April 10, 2014 By: Will Verduzco
Although we weren’t graced with the good fortune of receiving another Google Update Wednesday yesterday, the creator of our favorite little green robot has decided to share a few goodies with us today. These come in the form of first-party Android application updates for Chrome Beta and Google Keyboard.
Today’s update to Chrome Beta brings it to version 35.0.191634. As you would expect from a major version change, v35 brings quite a few new features. The most immediately noticeable is the ability to undo closing a tab. Before, one would have to navigate to the recently closed section of the new tab screen in order to reopen a closed tab. But now, you are able to click undo in much the same way as when you delete an email in the Gmail app.
In addition to the undo closed tab feature, Chrome Beta v35 also brings multi-window support for certain devices and improved controls and support for subtitles in fullscreen HTML5 video. Naturally, you must be running a compatible Samsung (or presumably LG) device with ROM support to use the multi-window feature. Finally, the Chrome Releases blog also cites that this version brings Chromecast video casting support even though this was added in a previous update.
Chrome Beta isn’t the only app to receive Google’s update love today. Google Keyboard also received a minor update from 3.0.19373.1072412a to 3.0.19423.1102675a. However, this update is nowhere near as significant as the update to v3. Instead, this seems to simply be a maintenance / bug fix release, as nothing was added to the app’s What’s New section in Google Play.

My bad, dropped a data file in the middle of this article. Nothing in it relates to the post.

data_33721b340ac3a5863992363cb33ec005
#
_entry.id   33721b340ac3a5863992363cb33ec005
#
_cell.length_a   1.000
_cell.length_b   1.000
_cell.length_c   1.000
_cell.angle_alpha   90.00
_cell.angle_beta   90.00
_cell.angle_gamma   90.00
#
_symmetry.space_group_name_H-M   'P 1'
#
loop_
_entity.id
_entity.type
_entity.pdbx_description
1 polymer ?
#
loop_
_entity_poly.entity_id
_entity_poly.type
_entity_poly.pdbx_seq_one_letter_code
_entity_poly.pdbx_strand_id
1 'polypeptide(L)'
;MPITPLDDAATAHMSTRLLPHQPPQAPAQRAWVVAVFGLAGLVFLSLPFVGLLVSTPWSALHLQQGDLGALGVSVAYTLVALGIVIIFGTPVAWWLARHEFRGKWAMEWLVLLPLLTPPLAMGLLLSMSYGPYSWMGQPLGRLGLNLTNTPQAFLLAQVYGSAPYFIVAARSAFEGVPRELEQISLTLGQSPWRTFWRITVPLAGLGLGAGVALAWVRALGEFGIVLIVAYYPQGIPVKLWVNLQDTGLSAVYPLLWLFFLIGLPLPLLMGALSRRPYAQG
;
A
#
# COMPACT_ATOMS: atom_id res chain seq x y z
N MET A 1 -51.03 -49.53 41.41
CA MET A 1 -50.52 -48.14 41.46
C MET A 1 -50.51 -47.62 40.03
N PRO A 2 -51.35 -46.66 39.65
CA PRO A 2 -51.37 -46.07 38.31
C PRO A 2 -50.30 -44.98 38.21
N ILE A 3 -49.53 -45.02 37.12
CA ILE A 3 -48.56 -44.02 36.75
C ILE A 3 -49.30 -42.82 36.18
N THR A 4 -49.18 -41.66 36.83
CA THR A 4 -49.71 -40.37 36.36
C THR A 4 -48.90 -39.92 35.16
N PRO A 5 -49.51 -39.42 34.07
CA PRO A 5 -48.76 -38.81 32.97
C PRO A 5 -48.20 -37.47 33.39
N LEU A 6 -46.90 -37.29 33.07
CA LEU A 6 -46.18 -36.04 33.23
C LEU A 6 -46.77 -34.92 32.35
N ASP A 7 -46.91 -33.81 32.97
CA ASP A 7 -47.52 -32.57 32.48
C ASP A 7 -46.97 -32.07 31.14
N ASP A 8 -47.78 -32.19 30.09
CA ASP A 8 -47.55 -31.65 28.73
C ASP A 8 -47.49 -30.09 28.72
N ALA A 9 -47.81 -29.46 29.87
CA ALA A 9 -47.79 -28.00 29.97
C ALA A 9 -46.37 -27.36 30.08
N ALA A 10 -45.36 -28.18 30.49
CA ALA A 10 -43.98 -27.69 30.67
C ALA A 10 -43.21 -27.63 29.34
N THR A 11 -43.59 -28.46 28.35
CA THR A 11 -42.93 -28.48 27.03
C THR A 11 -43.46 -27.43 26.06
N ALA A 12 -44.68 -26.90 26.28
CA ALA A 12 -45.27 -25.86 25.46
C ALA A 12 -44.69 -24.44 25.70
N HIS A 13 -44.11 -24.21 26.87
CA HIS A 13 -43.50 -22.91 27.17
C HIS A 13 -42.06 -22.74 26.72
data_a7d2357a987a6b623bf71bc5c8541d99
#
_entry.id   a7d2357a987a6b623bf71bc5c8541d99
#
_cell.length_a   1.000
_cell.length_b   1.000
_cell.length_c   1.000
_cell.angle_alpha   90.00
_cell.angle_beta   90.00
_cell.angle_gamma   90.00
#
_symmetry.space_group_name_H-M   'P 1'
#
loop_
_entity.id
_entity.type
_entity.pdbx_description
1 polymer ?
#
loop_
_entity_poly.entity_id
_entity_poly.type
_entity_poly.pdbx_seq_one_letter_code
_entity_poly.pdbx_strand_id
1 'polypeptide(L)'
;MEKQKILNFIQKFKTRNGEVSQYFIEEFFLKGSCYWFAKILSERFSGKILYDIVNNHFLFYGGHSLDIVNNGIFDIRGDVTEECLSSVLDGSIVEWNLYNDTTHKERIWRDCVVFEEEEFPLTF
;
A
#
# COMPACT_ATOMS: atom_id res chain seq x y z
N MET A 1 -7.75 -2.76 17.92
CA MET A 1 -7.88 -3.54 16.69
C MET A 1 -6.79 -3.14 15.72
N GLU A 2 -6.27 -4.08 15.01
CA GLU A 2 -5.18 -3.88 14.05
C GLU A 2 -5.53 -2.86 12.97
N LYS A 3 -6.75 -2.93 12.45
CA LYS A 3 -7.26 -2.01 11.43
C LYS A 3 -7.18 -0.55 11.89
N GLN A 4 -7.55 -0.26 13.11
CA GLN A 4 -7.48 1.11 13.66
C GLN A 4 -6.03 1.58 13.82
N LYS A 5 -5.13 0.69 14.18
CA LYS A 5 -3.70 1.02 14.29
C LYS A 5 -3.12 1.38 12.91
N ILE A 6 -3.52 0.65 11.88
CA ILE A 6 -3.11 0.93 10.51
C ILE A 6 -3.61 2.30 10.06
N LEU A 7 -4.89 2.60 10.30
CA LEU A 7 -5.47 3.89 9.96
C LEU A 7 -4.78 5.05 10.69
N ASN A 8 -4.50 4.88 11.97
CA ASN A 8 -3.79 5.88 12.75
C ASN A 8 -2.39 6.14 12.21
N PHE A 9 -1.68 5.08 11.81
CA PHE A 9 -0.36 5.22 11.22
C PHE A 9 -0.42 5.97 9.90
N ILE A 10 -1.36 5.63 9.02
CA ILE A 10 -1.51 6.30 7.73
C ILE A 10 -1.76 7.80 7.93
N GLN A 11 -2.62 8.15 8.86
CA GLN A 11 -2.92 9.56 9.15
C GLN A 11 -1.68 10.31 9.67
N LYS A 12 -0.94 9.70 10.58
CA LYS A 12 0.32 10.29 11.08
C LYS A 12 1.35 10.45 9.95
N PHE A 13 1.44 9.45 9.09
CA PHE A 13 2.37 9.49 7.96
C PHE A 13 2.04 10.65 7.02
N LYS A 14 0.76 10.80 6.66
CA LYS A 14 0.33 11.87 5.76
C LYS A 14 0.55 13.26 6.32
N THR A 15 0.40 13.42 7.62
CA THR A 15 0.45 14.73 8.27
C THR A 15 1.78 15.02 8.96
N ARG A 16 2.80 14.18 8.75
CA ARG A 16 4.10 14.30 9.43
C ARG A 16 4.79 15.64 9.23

Both Chrome Beta and Google Keyboard can be found in their respective pages on the Google Play Store. But for those who don’t have access to the Play Store or in case the updates aren’t available yet for all devices, we’ve gone ahead and mirrored the APKs on our Dev-Host account. You can find those links below:
April 2, 2014 By: Will Verduzco
Earlier today, we saw Google release rather substantial updates to its Google Keep and Google Play Movies first-party Android apps as part of its now routine Update Wednesday. However, we were perhaps a bit too hasty to assume that El Goog was done for the day. Now, they’ve begun rolling out an update to Google Play Newsstand.
Today’s update brings Newsstand version 3.2.0, and it ushers in several useful new features. First, the “Read Now” screen now features mini-cards that show more headlines on screen at any given time. Swiping horizontally while in this view changes your view category. Next, “My Library” now combines News and Magazines for easier browsing. And just like in the “Read Now” view, you can switch between them by swiping horizontally. Finally, and perhaps the most noticeable tweak, the actionbar has been given a shiny new blue color to match the app’s overall theme. This color then changes when you switch between categories in the “Read Now” view.
Just like today’s earlier app updates, Google Play Newsstand 3.2.0 is currently being delivered in the form of a staged rollout. But if you wish to get in on the update before your time, we’ve gone ahead and mirrored the update on our DevHost account for your sideloading pleasure.
[Thanks once again to kautionwirez for the APK!]
April 2, 2014 By: Will Verduzco
Looks like we have ourselves another Google Update Wednesday, folks. Last Google Update Wednesday brought us personalized keyboard suggestions and improved voice search commands. Now, Google has issued significant updates to its Google Keep and Google Play Movies Android apps.
First up, we have Google Keep 2.2. Today’s update brings several important features. However, the biggest addition is undoubtedly optical character recognition for note searches. With Keep 2.2, you are now able to search for printed text within your notes’ photos. Checklists were given a facelift allowing users to set where new and checked items go, and the app finally has a “trash” folder for deleted notes. Finally, the UI was given a little bit of a facelift. In the app’s main menu, the actionbar is now yellow. And when entering a note, the actionbar then changes to match the color of the note.